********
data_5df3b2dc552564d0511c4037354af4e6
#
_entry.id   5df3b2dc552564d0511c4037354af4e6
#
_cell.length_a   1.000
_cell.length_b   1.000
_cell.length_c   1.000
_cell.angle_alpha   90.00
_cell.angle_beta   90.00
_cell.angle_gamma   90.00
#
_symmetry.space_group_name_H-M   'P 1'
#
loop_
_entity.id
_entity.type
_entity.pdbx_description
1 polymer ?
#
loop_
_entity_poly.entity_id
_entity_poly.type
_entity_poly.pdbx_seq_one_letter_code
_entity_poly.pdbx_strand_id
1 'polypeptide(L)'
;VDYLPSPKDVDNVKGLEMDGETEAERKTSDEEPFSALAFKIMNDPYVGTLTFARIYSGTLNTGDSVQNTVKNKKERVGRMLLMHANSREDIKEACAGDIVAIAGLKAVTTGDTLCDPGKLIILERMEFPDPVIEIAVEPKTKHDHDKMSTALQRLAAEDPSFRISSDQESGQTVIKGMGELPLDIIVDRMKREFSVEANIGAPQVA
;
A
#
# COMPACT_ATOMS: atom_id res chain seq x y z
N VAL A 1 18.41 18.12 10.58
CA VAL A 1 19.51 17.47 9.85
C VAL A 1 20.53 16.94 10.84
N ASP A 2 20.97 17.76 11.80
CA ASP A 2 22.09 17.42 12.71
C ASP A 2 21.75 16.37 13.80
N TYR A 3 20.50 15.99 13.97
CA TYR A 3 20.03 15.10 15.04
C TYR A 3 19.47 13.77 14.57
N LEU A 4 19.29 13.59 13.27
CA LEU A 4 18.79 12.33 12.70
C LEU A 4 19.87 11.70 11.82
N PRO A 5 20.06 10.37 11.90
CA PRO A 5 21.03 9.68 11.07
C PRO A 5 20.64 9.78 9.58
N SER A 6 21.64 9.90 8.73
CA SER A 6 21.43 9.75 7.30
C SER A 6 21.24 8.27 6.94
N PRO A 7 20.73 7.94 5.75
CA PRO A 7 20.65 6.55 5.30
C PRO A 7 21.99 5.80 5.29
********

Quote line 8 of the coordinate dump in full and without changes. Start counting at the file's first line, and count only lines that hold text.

_cell.angle_alpha   90.00